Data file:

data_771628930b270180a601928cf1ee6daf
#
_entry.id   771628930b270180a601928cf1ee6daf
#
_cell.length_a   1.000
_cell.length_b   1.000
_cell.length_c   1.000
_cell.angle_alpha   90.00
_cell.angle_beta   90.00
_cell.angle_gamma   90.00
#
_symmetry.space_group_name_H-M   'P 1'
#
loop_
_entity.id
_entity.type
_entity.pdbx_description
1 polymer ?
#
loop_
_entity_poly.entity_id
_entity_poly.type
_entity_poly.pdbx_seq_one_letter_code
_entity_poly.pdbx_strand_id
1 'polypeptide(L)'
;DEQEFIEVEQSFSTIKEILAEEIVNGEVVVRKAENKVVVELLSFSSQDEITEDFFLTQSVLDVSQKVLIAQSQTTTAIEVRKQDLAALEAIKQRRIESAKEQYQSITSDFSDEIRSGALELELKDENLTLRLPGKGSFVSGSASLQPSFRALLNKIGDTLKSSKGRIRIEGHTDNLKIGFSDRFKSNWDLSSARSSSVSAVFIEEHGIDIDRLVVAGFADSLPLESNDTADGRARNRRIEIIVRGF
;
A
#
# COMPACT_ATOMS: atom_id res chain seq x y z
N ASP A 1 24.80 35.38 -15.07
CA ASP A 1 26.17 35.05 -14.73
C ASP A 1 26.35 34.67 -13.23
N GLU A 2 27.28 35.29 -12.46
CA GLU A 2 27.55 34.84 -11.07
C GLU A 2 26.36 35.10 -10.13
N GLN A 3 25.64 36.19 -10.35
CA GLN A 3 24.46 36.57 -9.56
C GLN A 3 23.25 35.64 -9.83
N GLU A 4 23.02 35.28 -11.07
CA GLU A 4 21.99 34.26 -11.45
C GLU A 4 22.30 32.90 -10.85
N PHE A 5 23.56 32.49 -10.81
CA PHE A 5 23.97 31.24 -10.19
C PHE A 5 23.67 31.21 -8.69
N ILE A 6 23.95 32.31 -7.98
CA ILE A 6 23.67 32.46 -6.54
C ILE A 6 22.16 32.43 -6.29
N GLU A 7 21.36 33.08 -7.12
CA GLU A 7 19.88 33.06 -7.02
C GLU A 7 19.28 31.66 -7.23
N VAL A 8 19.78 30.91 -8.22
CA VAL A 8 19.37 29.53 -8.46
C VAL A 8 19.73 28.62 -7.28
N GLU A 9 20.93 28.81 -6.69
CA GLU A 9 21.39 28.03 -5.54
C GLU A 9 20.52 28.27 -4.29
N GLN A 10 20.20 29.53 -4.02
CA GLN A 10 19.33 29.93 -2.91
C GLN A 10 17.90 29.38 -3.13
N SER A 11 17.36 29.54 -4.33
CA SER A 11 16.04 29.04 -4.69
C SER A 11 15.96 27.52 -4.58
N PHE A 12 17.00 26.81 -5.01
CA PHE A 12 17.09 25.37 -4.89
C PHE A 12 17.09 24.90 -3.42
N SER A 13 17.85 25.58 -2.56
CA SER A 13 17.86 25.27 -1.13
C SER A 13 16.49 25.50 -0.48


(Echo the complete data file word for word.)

data_771628930b270180a601928cf1ee6daf
#
_entry.id   771628930b270180a601928cf1ee6daf
#
_cell.length_a   1.000
_cell.length_b   1.000
_cell.length_c   1.000
_cell.angle_alpha   90.00
_cell.angle_beta   90.00
_cell.angle_gamma   90.00
#
_symmetry.space_group_name_H-M   'P 1'
#
loop_
_entity.id
_entity.type
_entity.pdbx_description
1 polymer ?
#
loop_
_entity_poly.entity_id
_entity_poly.type
_entity_poly.pdbx_seq_one_letter_code
_entity_poly.pdbx_strand_id
1 'polypeptide(L)'
;DEQEFIEVEQSFSTIKEILAEEIVNGEVVVRKAENKVVVELLSFSSQDEITEDFFLTQSVLDVSQKVLIAQSQTTTAIEVRKQDLAALEAIKQRRIESAKEQYQSITSDFSDEIRSGALELELKDENLTLRLPGKGSFVSGSASLQPSFRALLNKIGDTLKSSKGRIRIEGHTDNLKIGFSDRFKSNWDLSSARSSSVSAVFIEEHGIDIDRLVVAGFADSLPLESNDTADGRARNRRIEIIVRGF
;
A
#
# COMPACT_ATOMS: atom_id res chain seq x y z
N ASP A 1 24.80 35.38 -15.07
CA ASP A 1 26.17 35.05 -14.73
C ASP A 1 26.35 34.67 -13.23
N GLU A 2 27.28 35.29 -12.46
CA GLU A 2 27.55 34.84 -11.07
C GLU A 2 26.36 35.10 -10.13
N GLN A 3 25.64 36.19 -10.35
CA GLN A 3 24.46 36.57 -9.56
C GLN A 3 23.25 35.64 -9.83
N GLU A 4 23.02 35.28 -11.07
CA GLU A 4 21.99 34.26 -11.45
C GLU A 4 22.30 32.90 -10.85
N PHE A 5 23.56 32.49 -10.81
CA PHE A 5 23.97 31.24 -10.19
C PHE A 5 23.67 31.21 -8.69
N ILE A 6 23.95 32.31 -7.98
CA ILE A 6 23.67 32.46 -6.54
C ILE A 6 22.16 32.43 -6.29
N GLU A 7 21.36 33.08 -7.12
CA GLU A 7 19.88 33.06 -7.02
C GLU A 7 19.28 31.66 -7.23
N VAL A 8 19.78 30.91 -8.22
CA VAL A 8 19.37 29.53 -8.46
C VAL A 8 19.73 28.62 -7.28
N GLU A 9 20.93 28.81 -6.69
CA GLU A 9 21.39 28.03 -5.54
C GLU A 9 20.52 28.27 -4.29
N GLN A 10 20.20 29.53 -4.02
CA GLN A 10 19.33 29.93 -2.91
C GLN A 10 17.90 29.38 -3.13
N SER A 11 17.36 29.54 -4.33
CA SER A 11 16.04 29.04 -4.69
C SER A 11 15.96 27.52 -4.58
N PHE A 12 17.00 26.81 -5.01
CA PHE A 12 17.09 25.37 -4.89
C PHE A 12 17.09 24.90 -3.42
N SER A 13 17.85 25.58 -2.56
CA SER A 13 17.86 25.27 -1.13
C SER A 13 16.49 25.50 -0.48